Also a Youth Club team, High School and St Augustines were all from Ky, then Tongala, small town near Ky just like Coragulac – then village teams from Lancaster, Merrigum and Girgarre.

    Be interested to know of other junior comps in this era.

    By the 1980s the senior leagues had appropriated the junior teams and folded them into their own competitions.

  4. Wayne Matthews says

    Excellent summation Colin and Dr Rocket’s comments on the similarity of socio-economic life and the composition of junior football leagues in country towns during the 1960’s I find particularly relevant. On reading both your comments I recalled a lad who played for Colac Youth Club and although he attended St Josephs Catholic School he chose not to play with the Colac Magpies. I recall a few comments but never any animosity. CGR, my recollection of the 1966 season differs a little. I believe we were beaten by the Magpies on our home ground at South Colac however we defeated them in the last game of the home and away games at their home ground, the Western Oval. Losing again in the second-semi final we met again in the Grand Final. I clearly recall those three goals you kicked in the first quarter. The last, as you described an absolute pearler, and not without controversy. You had chosen not to pass to the half-forward, unmarked some 17 yards out in front of goal, and take the shot yourself. Kevin Bartlett must have learnt from this. The ball hit a tuft of grass beside the goal-post and wobbled through. The Magpie supporters were outraged. Rob Oborne’s father was in raptures. I, still 17 yards out, couldn’t believe it. You probably don’t remember the last goal of the game with a minute remaining. The game was won, we were three goals up. Gliding across the front of the pack, number 10 was paid the mark and the free kick by umpire Geoff Finch. It was blowing a howling gale, the ground was quagmire, which was normal for the Western Oval. Number 10 was on a slight angle but lined up to kick to the wing. A foot or two after leaving his boot the wind caught the ball which turned 90 degrees and sailed through the big sticks. The sealer after the sealer. That night we went to Ian Foley’s parents house. Ian became an outstanding footballer and I believe he won two Maskell Medals in the Hampden League. Ian’s brother Ron was our Coach. How fortunate were we? That night Keith Simpkin showed considerable initiative and from the funds received Keith went down to the Commercial Hotel on Murray Street and returned with a couple of bottles of sherry. I could go on…

  5. Wayne, please do go on…we’re loving it.

  6. Great piece Col. The ten minutes is a wonderful memory. No doubt others can relate such purple patch stories.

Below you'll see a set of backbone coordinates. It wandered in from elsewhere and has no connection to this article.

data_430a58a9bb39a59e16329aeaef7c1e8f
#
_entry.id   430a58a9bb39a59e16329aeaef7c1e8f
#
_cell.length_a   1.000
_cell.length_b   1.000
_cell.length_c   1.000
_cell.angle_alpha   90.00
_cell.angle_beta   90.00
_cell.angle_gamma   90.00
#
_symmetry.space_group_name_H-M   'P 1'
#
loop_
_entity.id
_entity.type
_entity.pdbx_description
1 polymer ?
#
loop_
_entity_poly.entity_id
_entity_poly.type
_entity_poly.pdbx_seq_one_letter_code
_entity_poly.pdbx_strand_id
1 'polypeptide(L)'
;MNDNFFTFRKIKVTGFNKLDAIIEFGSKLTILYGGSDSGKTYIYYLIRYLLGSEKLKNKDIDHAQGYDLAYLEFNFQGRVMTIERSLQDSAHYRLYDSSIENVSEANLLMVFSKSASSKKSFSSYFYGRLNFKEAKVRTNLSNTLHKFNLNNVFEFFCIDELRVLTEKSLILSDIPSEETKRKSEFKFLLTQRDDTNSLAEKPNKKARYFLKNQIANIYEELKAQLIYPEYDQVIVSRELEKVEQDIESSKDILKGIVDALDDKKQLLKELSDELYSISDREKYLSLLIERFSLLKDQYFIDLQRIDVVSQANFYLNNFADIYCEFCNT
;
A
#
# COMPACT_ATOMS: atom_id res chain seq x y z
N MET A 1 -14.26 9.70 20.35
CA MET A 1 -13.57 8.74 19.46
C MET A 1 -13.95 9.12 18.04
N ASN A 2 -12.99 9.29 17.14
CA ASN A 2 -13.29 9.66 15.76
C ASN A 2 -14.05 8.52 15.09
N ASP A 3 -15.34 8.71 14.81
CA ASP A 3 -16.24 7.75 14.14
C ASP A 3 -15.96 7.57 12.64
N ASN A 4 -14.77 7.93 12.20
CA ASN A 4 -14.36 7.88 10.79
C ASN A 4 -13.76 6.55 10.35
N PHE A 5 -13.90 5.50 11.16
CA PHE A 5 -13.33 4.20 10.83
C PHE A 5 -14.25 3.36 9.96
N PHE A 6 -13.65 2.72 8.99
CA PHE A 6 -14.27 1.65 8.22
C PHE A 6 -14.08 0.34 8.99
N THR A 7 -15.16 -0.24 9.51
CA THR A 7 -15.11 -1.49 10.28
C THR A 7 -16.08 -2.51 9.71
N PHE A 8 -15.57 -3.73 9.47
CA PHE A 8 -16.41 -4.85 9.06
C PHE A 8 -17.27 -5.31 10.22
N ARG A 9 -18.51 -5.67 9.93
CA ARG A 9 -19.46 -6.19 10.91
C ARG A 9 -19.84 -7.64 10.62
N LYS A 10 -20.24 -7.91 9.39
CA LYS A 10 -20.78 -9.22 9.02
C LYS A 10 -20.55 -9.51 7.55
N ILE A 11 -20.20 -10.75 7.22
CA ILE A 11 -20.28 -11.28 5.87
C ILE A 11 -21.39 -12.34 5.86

7. Roger Lowrey says

    Great yarn Col. Love your goal-kicking prowess although the opposition’s methods of slowing you down were, sadly, very 1960s in style.

    Mind you, my aroused curiosity keeps nagging me with the question “whatever happened to Doodle Williamson?”


  8. Mark 'Swish' Schwerdt says

    A forward pocket after my own heart Col.

    Col from Colac – that’s a good name for a Coodabeens caller too.

  9. Wonderful story Col, as I mentioned to you earlier, I love the back to back torpedo punts! You could easily go months of watching the AFL and not see two spirals kicked at the goals today.

    And to echo JTH, please do go on with your tales, Wayne. Very entertaining!

  10. Wayne Matthews says

    Thank you John, I’ll delve into my memory bank and see what I can find. Stories from years ago may be overlooked or become lost as time passes. This forum evokes those memories and we can continue to appreciate and value them. Colin’s story and photographs has done that.
    RDL posed the question of, ‘Whatever happened to Doodle Williamson?’ Russell, or Doodle or Darkie, could play. I’m going with Jack Riewoldt and Cam Mooney type. Like Jack, knew the rules better than the umpires and let them know. Like Cam, always got caught breaking particular rules and spending a Tuesday night or two at the Tribunal. I started school with Russell back in ’55. Colin may be able to update.
    Cheers. w.

  11. Colin Ritchie says

    The memory is being stirred here! At the CYC two Williamson brothers played, Russell and Colin, one had the nickname ‘Doodle’ and the other ‘Darkie’, not certain which belonged to who. I’m sure they both played together in ’65 but only Russell (?) (‘Doodle’ ?) in ’66.

  12. A great yarn, Col.
    And excellent comments on the thread.